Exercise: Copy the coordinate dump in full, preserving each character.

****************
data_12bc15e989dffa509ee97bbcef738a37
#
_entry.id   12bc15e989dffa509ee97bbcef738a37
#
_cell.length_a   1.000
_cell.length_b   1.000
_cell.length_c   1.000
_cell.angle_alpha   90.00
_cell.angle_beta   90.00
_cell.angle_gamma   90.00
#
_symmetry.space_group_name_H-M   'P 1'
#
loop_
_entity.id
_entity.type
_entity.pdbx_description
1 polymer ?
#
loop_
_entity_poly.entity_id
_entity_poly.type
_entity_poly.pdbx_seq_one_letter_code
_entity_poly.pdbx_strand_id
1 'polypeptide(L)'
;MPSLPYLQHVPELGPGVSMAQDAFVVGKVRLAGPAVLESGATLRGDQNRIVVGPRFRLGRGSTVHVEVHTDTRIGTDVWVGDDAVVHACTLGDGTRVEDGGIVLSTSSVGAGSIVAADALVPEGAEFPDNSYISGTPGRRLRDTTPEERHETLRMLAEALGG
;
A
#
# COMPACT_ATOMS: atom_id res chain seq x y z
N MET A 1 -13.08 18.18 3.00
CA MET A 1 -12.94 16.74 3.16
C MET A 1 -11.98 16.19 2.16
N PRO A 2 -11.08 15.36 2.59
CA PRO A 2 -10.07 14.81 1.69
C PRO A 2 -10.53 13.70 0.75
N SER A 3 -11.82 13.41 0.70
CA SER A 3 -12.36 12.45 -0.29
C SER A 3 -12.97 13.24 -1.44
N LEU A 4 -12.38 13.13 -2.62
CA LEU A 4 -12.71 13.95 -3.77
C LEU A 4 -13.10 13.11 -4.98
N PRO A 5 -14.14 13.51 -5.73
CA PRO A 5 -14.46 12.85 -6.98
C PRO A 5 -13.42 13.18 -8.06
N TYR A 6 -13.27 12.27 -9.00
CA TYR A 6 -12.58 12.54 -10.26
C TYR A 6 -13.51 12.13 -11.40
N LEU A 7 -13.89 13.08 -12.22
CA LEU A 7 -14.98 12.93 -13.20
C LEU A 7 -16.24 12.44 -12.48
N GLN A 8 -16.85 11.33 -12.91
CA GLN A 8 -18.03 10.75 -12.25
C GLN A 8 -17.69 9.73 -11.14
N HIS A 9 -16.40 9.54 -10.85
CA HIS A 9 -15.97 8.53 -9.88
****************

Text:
data_12bc15e989dffa509ee97bbcef738a37
#
_entry.id   12bc15e989dffa509ee97bbcef738a37
#
_cell.length_a   1.000
_cell.length_b   1.000
_cell.length_c   1.000
_cell.angle_alpha   90.00
_cell.angle_beta   90.00
_cell.angle_gamma   90.00
#
_symmetry.space_group_name_H-M   'P 1'
#
loop_
_entity.id
_entity.type
_entity.pdbx_description
1 polymer ?
#
loop_
_entity_poly.entity_id
_entity_poly.type
_entity_poly.pdbx_seq_one_letter_code
_entity_poly.pdbx_strand_id
1 'polypeptide(L)'
;MPSLPYLQHVPELGPGVSMAQDAFVVGKVRLAGPAVLESGATLRGDQNRIVVGPRFRLGRGSTVHVEVHTDTRIGTDVWVGDDAVVHACTLGDGTRVEDGGIVLSTSSVGAGSIVAADALVPEGAEFPDNSYISGTPGRRLRDTTPEERHETLRMLAEALGG
;
A
#
# COMPACT_ATOMS: atom_id res chain seq x y z
N MET A 1 -13.08 18.18 3.00
CA MET A 1 -12.94 16.74 3.16
C MET A 1 -11.98 16.19 2.16
N PRO A 2 -11.08 15.36 2.59
CA PRO A 2 -10.07 14.81 1.69
C PRO A 2 -10.53 13.70 0.75
N SER A 3 -11.82 13.41 0.70
CA SER A 3 -12.36 12.45 -0.29
C SER A 3 -12.97 13.24 -1.44
N LEU A 4 -12.38 13.13 -2.62
CA LEU A 4 -12.71 13.95 -3.77
C LEU A 4 -13.10 13.11 -4.98
N PRO A 5 -14.14 13.51 -5.73
CA PRO A 5 -14.46 12.85 -6.98
C PRO A 5 -13.42 13.18 -8.06
N TYR A 6 -13.27 12.27 -9.00
CA TYR A 6 -12.58 12.54 -10.26
C TYR A 6 -13.51 12.13 -11.40
N LEU A 7 -13.89 13.08 -12.22
CA LEU A 7 -14.98 12.93 -13.20
C LEU A 7 -16.24 12.44 -12.48
N GLN A 8 -16.85 11.33 -12.91
CA GLN A 8 -18.03 10.75 -12.25
C GLN A 8 -17.69 9.73 -11.14
N HIS A 9 -16.40 9.54 -10.85
CA HIS A 9 -15.97 8.53 -9.88